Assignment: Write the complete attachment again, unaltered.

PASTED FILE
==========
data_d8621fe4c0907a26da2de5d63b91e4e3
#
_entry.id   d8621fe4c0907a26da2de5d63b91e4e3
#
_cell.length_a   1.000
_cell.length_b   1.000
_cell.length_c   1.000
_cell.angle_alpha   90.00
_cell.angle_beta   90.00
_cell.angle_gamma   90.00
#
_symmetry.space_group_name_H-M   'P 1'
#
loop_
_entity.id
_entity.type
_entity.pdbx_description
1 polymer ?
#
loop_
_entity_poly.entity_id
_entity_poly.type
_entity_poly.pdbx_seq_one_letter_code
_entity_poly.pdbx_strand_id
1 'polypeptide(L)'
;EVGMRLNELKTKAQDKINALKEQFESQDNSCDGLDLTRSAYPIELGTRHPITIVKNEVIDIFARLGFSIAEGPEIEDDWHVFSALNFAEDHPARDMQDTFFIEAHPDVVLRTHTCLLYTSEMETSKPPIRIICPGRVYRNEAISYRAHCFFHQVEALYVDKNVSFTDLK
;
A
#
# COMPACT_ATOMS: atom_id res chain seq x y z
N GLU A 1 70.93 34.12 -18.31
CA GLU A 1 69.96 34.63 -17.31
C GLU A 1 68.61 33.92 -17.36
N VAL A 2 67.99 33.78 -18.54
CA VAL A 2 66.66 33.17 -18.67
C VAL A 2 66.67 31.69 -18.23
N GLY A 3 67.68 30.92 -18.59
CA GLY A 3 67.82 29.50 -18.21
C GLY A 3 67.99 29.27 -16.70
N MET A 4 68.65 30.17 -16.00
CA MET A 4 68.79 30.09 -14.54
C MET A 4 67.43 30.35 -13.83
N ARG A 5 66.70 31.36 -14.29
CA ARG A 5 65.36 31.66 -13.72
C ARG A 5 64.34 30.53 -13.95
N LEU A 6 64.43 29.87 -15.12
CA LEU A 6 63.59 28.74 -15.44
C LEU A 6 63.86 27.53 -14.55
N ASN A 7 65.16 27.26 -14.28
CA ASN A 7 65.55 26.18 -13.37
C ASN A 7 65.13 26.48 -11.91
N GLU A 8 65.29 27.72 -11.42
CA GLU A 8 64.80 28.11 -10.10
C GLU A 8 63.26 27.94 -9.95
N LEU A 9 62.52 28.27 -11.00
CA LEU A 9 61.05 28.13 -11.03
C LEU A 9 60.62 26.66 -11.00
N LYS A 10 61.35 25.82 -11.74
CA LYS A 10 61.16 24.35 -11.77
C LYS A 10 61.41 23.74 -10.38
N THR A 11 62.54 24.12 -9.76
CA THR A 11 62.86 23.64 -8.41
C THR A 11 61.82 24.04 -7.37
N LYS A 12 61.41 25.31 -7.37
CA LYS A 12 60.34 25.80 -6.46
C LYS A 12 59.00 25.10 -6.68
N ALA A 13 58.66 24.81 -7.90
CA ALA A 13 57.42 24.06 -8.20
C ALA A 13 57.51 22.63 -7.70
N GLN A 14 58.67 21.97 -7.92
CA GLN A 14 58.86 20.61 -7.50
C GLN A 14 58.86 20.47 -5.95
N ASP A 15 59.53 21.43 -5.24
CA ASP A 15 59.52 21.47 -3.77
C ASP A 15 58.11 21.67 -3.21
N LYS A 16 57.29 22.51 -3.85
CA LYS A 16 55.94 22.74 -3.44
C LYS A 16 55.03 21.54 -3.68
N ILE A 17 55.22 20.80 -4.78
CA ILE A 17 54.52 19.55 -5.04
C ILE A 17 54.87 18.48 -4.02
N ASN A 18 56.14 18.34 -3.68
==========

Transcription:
data_d8621fe4c0907a26da2de5d63b91e4e3
#
_entry.id   d8621fe4c0907a26da2de5d63b91e4e3
#
_cell.length_a   1.000
_cell.length_b   1.000
_cell.length_c   1.000
_cell.angle_alpha   90.00
_cell.angle_beta   90.00
_cell.angle_gamma   90.00
#
_symmetry.space_group_name_H-M   'P 1'
#
loop_
_entity.id
_entity.type
_entity.pdbx_description
1 polymer ?
#
loop_
_entity_poly.entity_id
_entity_poly.type
_entity_poly.pdbx_seq_one_letter_code
_entity_poly.pdbx_strand_id
1 'polypeptide(L)'
;EVGMRLNELKTKAQDKINALKEQFESQDNSCDGLDLTRSAYPIELGTRHPITIVKNEVIDIFARLGFSIAEGPEIEDDWHVFSALNFAEDHPARDMQDTFFIEAHPDVVLRTHTCLLYTSEMETSKPPIRIICPGRVYRNEAISYRAHCFFHQVEALYVDKNVSFTDLK
;
A
#
# COMPACT_ATOMS: atom_id res chain seq x y z
N GLU A 1 70.93 34.12 -18.31
CA GLU A 1 69.96 34.63 -17.31
C GLU A 1 68.61 33.92 -17.36
N VAL A 2 67.99 33.78 -18.54
CA VAL A 2 66.66 33.17 -18.67
C VAL A 2 66.67 31.69 -18.23
N GLY A 3 67.68 30.92 -18.59
CA GLY A 3 67.82 29.50 -18.21
C GLY A 3 67.99 29.27 -16.70
N MET A 4 68.65 30.17 -16.00
CA MET A 4 68.79 30.09 -14.54
C MET A 4 67.43 30.35 -13.83
N ARG A 5 66.70 31.36 -14.29
CA ARG A 5 65.36 31.66 -13.72
C ARG A 5 64.34 30.53 -13.95
N LEU A 6 64.43 29.87 -15.12
CA LEU A 6 63.59 28.74 -15.44
C LEU A 6 63.86 27.53 -14.55
N ASN A 7 65.16 27.26 -14.28
CA ASN A 7 65.55 26.18 -13.37
C ASN A 7 65.13 26.48 -11.91
N GLU A 8 65.29 27.72 -11.42
CA GLU A 8 64.80 28.11 -10.10
C GLU A 8 63.26 27.94 -9.95
N LEU A 9 62.52 28.27 -11.00
CA LEU A 9 61.05 28.13 -11.03
C LEU A 9 60.62 26.66 -11.00
N LYS A 10 61.35 25.82 -11.74
CA LYS A 10 61.16 24.35 -11.77
C LYS A 10 61.41 23.74 -10.38
N THR A 11 62.54 24.12 -9.76
CA THR A 11 62.86 23.64 -8.41
C THR A 11 61.82 24.04 -7.37
N LYS A 12 61.41 25.31 -7.37
CA LYS A 12 60.34 25.80 -6.46
C LYS A 12 59.00 25.10 -6.68
N ALA A 13 58.66 24.81 -7.90
CA ALA A 13 57.42 24.06 -8.20
C ALA A 13 57.51 22.63 -7.70
N GLN A 14 58.67 21.97 -7.92
CA GLN A 14 58.86 20.61 -7.50
C GLN A 14 58.86 20.47 -5.95
N ASP A 15 59.53 21.43 -5.24
CA ASP A 15 59.52 21.47 -3.77
C ASP A 15 58.11 21.67 -3.21
N LYS A 16 57.29 22.51 -3.85
CA LYS A 16 55.94 22.74 -3.44
C LYS A 16 55.03 21.54 -3.68
N ILE A 17 55.22 20.80 -4.78
CA ILE A 17 54.52 19.55 -5.04
C ILE A 17 54.87 18.48 -4.02
N ASN A 18 56.14 18.34 -3.68